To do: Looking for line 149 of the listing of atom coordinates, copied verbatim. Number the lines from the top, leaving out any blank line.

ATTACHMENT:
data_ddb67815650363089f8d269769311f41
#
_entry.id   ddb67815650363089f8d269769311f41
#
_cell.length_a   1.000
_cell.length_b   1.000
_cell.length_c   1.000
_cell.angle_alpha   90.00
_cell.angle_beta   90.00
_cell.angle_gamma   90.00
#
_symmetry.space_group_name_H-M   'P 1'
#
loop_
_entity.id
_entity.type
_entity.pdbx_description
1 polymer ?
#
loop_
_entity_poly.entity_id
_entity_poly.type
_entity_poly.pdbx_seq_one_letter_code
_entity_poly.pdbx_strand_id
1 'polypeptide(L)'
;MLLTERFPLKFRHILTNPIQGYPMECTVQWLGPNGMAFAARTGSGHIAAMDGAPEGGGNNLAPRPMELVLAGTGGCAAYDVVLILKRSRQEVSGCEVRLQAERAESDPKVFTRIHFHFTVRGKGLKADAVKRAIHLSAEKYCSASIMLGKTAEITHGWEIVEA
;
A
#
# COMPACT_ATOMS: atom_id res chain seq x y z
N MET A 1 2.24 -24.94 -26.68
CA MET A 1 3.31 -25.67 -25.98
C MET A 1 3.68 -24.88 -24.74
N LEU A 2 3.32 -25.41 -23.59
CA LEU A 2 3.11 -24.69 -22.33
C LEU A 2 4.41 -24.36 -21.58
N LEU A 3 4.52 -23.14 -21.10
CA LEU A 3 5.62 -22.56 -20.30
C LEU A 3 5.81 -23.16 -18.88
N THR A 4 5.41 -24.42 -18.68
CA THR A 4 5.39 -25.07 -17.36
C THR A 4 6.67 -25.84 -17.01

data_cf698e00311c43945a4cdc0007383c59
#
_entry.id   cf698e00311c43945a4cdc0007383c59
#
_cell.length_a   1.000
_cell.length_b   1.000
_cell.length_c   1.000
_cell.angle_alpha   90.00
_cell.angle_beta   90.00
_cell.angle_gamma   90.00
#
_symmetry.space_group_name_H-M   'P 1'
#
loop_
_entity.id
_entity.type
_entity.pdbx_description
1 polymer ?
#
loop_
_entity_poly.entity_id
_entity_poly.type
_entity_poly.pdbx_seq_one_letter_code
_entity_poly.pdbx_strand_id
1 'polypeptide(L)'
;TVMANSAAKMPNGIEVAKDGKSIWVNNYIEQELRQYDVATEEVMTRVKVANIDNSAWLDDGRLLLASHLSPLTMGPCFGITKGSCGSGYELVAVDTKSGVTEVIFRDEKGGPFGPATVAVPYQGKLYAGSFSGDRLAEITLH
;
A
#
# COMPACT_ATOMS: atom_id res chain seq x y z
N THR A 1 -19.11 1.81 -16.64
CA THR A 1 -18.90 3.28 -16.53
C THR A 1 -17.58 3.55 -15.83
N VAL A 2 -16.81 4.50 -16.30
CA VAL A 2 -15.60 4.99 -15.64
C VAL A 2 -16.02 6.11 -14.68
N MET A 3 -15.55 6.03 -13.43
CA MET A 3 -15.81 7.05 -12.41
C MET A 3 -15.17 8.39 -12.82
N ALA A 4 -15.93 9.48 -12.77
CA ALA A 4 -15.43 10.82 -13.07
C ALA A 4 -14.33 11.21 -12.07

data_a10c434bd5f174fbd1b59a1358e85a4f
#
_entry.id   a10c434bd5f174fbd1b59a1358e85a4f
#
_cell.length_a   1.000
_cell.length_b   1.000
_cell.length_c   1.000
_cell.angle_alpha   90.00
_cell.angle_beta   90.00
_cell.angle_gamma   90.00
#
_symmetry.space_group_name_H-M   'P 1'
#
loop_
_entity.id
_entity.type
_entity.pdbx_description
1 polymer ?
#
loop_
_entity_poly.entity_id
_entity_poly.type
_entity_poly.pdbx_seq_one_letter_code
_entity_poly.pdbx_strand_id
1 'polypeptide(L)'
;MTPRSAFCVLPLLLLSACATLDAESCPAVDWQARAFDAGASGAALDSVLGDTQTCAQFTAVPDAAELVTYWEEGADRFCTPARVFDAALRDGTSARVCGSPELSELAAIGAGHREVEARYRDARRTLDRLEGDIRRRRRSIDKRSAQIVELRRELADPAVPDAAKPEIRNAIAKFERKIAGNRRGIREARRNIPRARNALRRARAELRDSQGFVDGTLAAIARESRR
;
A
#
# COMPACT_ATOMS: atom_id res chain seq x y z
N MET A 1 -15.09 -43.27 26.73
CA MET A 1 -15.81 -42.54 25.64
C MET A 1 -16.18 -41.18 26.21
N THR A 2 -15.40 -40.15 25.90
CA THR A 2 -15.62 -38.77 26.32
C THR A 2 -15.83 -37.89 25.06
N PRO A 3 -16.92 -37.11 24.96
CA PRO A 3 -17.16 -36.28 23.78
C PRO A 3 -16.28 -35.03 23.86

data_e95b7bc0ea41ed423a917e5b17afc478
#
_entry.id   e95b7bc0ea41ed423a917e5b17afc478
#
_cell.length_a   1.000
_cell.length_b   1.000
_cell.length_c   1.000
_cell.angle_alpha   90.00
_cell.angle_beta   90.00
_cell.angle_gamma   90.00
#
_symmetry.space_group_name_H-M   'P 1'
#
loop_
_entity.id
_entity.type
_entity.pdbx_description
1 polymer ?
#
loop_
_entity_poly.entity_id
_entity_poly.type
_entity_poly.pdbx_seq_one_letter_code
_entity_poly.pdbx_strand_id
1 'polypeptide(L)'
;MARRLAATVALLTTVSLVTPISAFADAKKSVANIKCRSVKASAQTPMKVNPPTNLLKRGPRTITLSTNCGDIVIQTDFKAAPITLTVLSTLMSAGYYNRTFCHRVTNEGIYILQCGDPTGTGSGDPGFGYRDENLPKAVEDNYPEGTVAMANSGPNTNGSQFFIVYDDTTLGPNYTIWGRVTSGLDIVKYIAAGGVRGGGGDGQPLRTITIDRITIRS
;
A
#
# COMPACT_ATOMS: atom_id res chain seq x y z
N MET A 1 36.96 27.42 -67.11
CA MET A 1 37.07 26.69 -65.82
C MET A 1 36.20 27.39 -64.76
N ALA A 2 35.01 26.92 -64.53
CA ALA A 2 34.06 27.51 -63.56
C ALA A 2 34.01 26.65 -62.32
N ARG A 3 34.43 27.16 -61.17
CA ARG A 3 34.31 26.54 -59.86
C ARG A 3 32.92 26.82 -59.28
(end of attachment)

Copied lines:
;MARRLAATVALLTTVSLVTPISAFADAKKSVANIKCRSVKASAQTPMKVNPPTNLLKRGPRTITLSTNCGDIVIQTDFKAAPITLTVLSTLMSAGYYNRTFCHRVTNEGIYILQCGDPTGTGSGDPGFGYRDENLPKAVEDNYPEGTVAMANSGPNTNGSQFFIVYDDTTLGPNYTIWGRVTSGLDIVKYIAAGGVRGGGGDGQPLRTITIDRITIRS